Why the UK will get a lousy trade deal with the US

ustrlogoc

The Office of the United States Trade Representative publishes an annual report on foreign trade barriers. In the 2017 report it lists a whole series of complaints against the European Union, many of them long-standing, on barriers to US exports. If we pick just four of them we can see a picture emerging.

Firstly, the report makes this complaint: “The EU requires that for a product to be labeled ‘whiskey’ (or ‘whisky’), it must be aged a minimum of three years. … Recent advances in barrel technology enable U.S. micro-distillers to reduce the aging time for whiskey.” I am no expert in whisky (or “whiskey”) but I do know who Trump would back in a trade dispute over this. Why stock your hotels with three-year old whisky when you can stock it with much cheaper three-week old “whiskey”?

Another beef – pun intended – is with the EU prohibition on growth promotants in the meat industry, in particular hormones. The loss to the U.S. is estimated at $116.8 million, enough to cause a retaliatory 100% tariff slapped on certain EU imports. Now who is Trump going to back over this?

Thirdly, we come to genetically modified crops, GM as it is known here, “GE” for genetically engineered crops in the States. This is a huge battle, raging for as long as the “whiskey”-whisky issue, and guess how much “GE” Trump must have eaten since its introduction in the USA? I don’t know, but it’s clear who he will side with.

Fourthly, there is the issue of EDCs as they are known here – endocrine disruptor chemicals – or just “ED”s as they are known as in the States. These are present in a huge range of plastics and furnishings such that a recent study has suggested they are a significant cause of obesity due to their presence in ingested household dust. In this instance it is their presence in pesticides that is concerning the USA. The report comments:

While the United States shares public health concerns with respect to EDs, the United States is concerned that the EU appears to be contemplating approaches to regulating these compounds that are not based on scientific principles and evidence, thereby restricting trade without improving public health.

Similar sentiments are expressed over many such products that the EU have raised barriers to, that the EU’s concerns are not based on scientific principles. Whose scientific principles, one wonders? And which set of scientific principles, European or American, will Trump be inclined to favour or “favor”?

Now, picture the UK going cap in hand for a “great” trade deal with the USA. Yes, it looks like we will be drinking “whiskey” made yesterday, eating beef that gives you man-boobs, ingesting lots more EDCs, eating Frankenstein foods, and that’s just for starters. Don’t say I didn’t warn you.

What I don’t know

I don’t know whether the complaint made by the European Union that local procurement across the USA is closed to EU goods and services will be raised by the UK trade negotiating team. It hardly seems like a good time to mention it though.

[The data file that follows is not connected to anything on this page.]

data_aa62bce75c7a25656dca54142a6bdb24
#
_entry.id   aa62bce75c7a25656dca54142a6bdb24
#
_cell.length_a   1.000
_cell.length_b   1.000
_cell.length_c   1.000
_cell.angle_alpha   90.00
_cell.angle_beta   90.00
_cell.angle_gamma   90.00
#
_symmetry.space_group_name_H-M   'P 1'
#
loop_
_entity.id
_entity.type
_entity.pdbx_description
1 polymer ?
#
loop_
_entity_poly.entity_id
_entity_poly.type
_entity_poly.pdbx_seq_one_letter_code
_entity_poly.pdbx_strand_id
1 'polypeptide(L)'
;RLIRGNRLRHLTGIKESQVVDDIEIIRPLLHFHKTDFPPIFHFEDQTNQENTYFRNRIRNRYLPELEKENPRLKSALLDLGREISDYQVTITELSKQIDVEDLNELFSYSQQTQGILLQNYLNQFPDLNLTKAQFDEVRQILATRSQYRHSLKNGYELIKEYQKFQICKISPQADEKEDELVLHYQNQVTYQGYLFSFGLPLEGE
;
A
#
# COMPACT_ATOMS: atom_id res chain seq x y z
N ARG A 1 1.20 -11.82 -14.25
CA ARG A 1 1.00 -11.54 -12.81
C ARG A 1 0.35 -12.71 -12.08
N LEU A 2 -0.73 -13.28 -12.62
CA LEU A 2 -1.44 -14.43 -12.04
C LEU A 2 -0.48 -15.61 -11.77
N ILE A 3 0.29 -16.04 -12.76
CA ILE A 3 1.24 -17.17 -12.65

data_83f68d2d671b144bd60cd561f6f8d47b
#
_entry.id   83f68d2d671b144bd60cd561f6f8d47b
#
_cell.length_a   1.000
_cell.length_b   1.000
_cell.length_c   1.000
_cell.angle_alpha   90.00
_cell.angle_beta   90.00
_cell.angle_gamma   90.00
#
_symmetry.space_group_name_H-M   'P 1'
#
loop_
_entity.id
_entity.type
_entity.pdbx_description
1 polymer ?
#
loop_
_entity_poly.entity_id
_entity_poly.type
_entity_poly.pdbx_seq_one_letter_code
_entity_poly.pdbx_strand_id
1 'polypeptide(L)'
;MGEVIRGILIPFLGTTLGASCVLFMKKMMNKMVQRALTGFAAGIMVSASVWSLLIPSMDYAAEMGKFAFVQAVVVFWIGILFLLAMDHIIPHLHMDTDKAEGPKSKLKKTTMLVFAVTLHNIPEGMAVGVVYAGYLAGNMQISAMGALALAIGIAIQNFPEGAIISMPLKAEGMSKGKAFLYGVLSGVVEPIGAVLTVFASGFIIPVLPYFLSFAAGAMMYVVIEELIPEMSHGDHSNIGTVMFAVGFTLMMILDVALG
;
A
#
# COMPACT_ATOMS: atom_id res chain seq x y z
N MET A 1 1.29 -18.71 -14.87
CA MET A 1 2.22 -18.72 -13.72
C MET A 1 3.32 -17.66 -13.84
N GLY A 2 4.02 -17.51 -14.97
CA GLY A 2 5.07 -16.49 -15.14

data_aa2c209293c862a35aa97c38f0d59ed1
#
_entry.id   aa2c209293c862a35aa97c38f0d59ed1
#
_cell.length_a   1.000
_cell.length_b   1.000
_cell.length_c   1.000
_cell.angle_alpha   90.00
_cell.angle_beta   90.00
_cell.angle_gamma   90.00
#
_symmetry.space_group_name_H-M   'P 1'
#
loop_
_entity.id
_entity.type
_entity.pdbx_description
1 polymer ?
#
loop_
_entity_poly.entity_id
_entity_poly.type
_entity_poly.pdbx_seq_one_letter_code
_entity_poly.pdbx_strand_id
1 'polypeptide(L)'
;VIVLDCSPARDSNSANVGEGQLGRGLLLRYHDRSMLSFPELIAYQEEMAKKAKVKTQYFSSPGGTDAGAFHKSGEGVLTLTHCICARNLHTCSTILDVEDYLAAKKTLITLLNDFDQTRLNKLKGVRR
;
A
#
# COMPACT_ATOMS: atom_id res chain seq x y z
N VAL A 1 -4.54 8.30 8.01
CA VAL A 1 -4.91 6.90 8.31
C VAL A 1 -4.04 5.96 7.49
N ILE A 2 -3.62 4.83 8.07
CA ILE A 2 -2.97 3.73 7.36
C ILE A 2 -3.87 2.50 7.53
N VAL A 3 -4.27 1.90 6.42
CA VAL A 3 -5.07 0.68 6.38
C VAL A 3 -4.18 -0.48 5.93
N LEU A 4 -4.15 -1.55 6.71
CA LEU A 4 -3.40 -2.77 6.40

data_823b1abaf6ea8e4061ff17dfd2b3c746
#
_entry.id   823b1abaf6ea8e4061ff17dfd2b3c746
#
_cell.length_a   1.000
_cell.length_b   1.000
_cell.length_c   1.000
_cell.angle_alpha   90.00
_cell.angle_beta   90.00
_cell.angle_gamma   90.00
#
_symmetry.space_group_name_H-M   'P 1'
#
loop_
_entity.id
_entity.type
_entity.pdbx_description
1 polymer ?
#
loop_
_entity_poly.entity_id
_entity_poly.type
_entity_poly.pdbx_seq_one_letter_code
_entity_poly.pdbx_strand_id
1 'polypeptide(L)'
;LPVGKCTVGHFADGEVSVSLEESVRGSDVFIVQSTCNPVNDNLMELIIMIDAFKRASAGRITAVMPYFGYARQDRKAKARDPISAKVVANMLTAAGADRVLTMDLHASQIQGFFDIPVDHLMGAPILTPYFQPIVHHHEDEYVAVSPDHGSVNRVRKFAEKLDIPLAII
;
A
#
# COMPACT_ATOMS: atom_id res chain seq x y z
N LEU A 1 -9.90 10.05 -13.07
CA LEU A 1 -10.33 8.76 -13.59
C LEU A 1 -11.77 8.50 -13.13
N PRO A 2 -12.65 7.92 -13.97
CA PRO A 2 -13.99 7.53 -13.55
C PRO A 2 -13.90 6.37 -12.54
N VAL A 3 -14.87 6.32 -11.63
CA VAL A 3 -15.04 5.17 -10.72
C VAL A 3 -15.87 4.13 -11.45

State Nanny

theresamayangry

In a closely parallel universe Prime Minister’s Questions went like this the other day:

Corbyne: We need a trade policy that values human rights and human dignity.

Maye: What my party means by human rights is the protection for those with the get-up-and-go to create the new industries and employment that this country needs. What the right honourable member for Islington means when he talks about human rights is the nanny state, which stifles all innovation.

Corbyne: Nanny state? That’s good coming from a Prime Minister who looks more and more like the State Nanny every day. (Roars of laughter. “Order! Order!”) This is a PM who is going to decide the fate of this country all by herself, an outrageous abuse of the Royal Prerogative. I don’t recall a popular vote in June to “restore sovereignty” to Teresa May, but to the UK Parliament! (Roars of approval and boos of dissent.)

Maye: The sovereign will of the people is what matters here. Those in Parliament who would betray our democratic values by subverting the Brexit process have no right to talk about sovereignty.

Corbyne: It is the State Nanny who thinks she is sovereign! (Cheers and boos.) She wants to treat Parliament like a nursery! (Uproar. ‘Order! Order!’) Apparently we shouldn’t worry our pretty little heads about the details of Brexit, so she won’t provide what she scornfully calls a “running commentary”. I say she won’t provide it because the State Nanny and her three Brexiteer stooges haven’t got a clue!

Maye: Utter nonsense. In negotiations with the EU we must keep our cards close to our chest. History is littered with negotiations that failed when the interlocutors predicted the outcome in detail and in advance.

Corbyne: But if the State Nanny cannot even negotiate the details of Brexit with her own Parliament, where does sovereignty lie? If the two houses are treated as a kindergarten what happens to democracy? The PM clearly has no intention of consulting with Parliament, just as she clearly has no intention of consulting with the CBI, the City, or world-class economists all of whom warn that this headlong rush to a drawbridge Britain will hugely damage our economy. Drawbridge Britain, isolated from our key trading, cultural and entrepreneurial partners! And no consultation! I’ll say it again: we don’t have a Prime Minister but a State Nanny who thinks she’s the sovereign! (Tumult. ‘Order! Order!’)

What I Don’t Know

I don’t know what Corbyn actually thinks of the Brexit procedures. My guess is, just like with May, that Corbyn thinks Brexit means a blank slate on which he can write his own policies.